This is the second article in an occasional series on the marriage revolution. Because facts and evidence are essential for making gospel-centered arguments about the cluster of controversial topics related to marriage, the first few posts attempt to clarify some of the important numbers related to marriage. Because of this connection, the beginning of the marriage revolution can also be dated to the era of the s. But when did the decline of marriage begin?
Divorce Rates and Statistics U. Divorce By The Statistics: It Doesn't Add Up Someone once said that people who use statistics to make arguments use numbers the way a drunk uses a streetlight: Every day, divorce statistics punctuate the pronouncements of social commentators who use them, not to throw light on the subject, but to convince readers of their political point of view.
Commentators write with an agenda, and they wittingly or unwittingly mislead casual readers. Dogood quotes a newspaper headline "50 Percent of Marriages Fail" in his Sunday sermon, his parishioners leave church feeling that the Western world is on its way to hell in a hand basket. That means, one in two marriages will head for the rocks someday, think Sam and Sally who hope for the best for themselves, of course.
The truth is that Sam and Sally and Rev. Dogood and all of America negotiate life in a blizzard of numbers and statistics that make critical thinking very difficult.
The tsunami of raw data and undigested information that inundates everyone makes it difficult to form a reasoned response to a basic question, what does this really mean?
For sure, percentages " 50 percent of marriages fail " suggest a precision and objectivity, but it is not that simple. Divorce statistics, like all statistics, are quantified abstractions that are difficult to interpret correctly unless they can be put into context from which they are abstracted.
And what seems like good news can be very misleading unless it is put in the context of life experience. For example, not long ago the National Marriage Project at the University of Virginia announced optimistically that a slight drop in the per 1, divorce rate of married women signaled evidence that "the challenges of job losses, foreclosures and depleted retirement accounts may be driving some couples to stick together.
Overall, the divorce rate shot up after World War II, then declined, only to rise again in the s and s, and then leveled off during the s, but in trying to give meaning to these statistics great care must be taken.
According to the National Marriage Project, the "overall divorce rate" peaked at Yet it should be remembered the sheer size of the much studied Baby Boom - 75 million Americans born between and - is enough to influence the aggregate marriage and divorce statistics.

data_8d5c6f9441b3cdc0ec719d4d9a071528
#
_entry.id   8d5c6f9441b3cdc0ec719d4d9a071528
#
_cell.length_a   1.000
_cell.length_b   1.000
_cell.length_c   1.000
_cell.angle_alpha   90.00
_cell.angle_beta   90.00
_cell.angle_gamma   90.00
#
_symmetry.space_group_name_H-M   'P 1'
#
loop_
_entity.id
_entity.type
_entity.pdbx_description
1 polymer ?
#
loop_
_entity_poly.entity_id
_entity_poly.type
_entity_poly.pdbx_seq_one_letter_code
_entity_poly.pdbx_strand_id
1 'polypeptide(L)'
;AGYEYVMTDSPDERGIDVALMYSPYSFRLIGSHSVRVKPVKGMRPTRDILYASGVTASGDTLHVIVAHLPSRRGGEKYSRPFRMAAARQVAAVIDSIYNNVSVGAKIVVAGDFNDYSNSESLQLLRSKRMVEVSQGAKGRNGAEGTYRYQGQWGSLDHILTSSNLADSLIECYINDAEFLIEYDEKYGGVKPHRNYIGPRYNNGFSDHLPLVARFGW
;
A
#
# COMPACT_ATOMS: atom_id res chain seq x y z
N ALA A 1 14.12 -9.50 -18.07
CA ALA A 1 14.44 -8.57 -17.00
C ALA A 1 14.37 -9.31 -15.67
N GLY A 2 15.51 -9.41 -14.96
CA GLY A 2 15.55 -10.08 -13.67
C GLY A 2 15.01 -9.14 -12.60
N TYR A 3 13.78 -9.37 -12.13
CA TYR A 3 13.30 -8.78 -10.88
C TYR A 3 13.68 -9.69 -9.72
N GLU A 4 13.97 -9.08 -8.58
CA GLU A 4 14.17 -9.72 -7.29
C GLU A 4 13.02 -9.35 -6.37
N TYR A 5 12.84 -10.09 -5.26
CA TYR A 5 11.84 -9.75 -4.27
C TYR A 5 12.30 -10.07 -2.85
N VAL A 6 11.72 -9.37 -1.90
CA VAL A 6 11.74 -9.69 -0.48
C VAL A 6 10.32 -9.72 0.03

Half of All Marriages End in Divorce? True or False The 50 percent statistic is very misleading, if not completely wrong. Hughes says that for every two marriages that occurred in the s there was one divorce.
No one is really certain about how the 50 percent number imbedded itself so deeply in popular imagination. Hence, 50 percent of married couples divorce," says Scott M. Stanley of the University of Denver.
That is a misunderstanding that began early in the debate about what the divorce rate reality - a misunderstanding that is, unfortunately, widely perpetuated," Stanley says. Part of the difficulty with divorce statistics is that the rates measure divorces in different ways.
Divorce rates become clearer when the calculation and compilation of the statistics is understood. Federal funding for the collection and publication of detailed marriage and divorce statistics was suspended inand as a result an annual count of divorces in the United States is not complete.
Not all states report divorces, but despite this limitation the U. S Census Bureau calculates what is known as a crude divorce rate - the number of divorces per 1, people in the population. This calculation leaves much to be desired because it includes children and single adults who are not at risk of divorce.
With these limitations in mind, the crude rate rose from 2. The refined divorce rate - the number of divorces per 1, married woman - includes only those people at risk of divorce, so social scientists and demographers see it as preferable to the crude rate.
Using this routine, the divorce rate ranged from a low of Using this regime, indivorce fell from a rate of 17 divorces per 1, married women in to Another number that sometimes comes into social commentaries is what is termed the cohort approach, which is the divorce rate among "people who married in a given year or set of adjacent years.The United States has the highest divorce has the highest divorce rate in the world.
True Since , the absolute number of marriages in the United States had increased. 1 Excludes data for Georgia..
2 Excludes data for Louisiana.. Note: Rates for have been revised and are based on intercensal population estimates from the and censuses.
Populations for rates are based on the census. The divorce rate peaked in the s and early s and has been declining for the three decades since. About 70 percent of marriages that began in the s reached their 15th anniversary (excluding those in which a spouse died), up from about 65 percent of those that began in the s and s.
But the bottom line is this: the decline of marriage is a problem because it is one of the primary reasons that the richer and poorer classes in our country are increasingly separate and unequal.
This article is reprinted from the . Yep, researchers have found that the rate of divorce in the U.S.
actually peaked at about 40% around and has been declining ever since. And, according to data from the National Survey of.
Yes, Matt Yglesias, The Marriage Decline Is A Problem The decline of marriage is one of the primary reasons that the richer and poorer classes in our country are increasingly separate and unequal.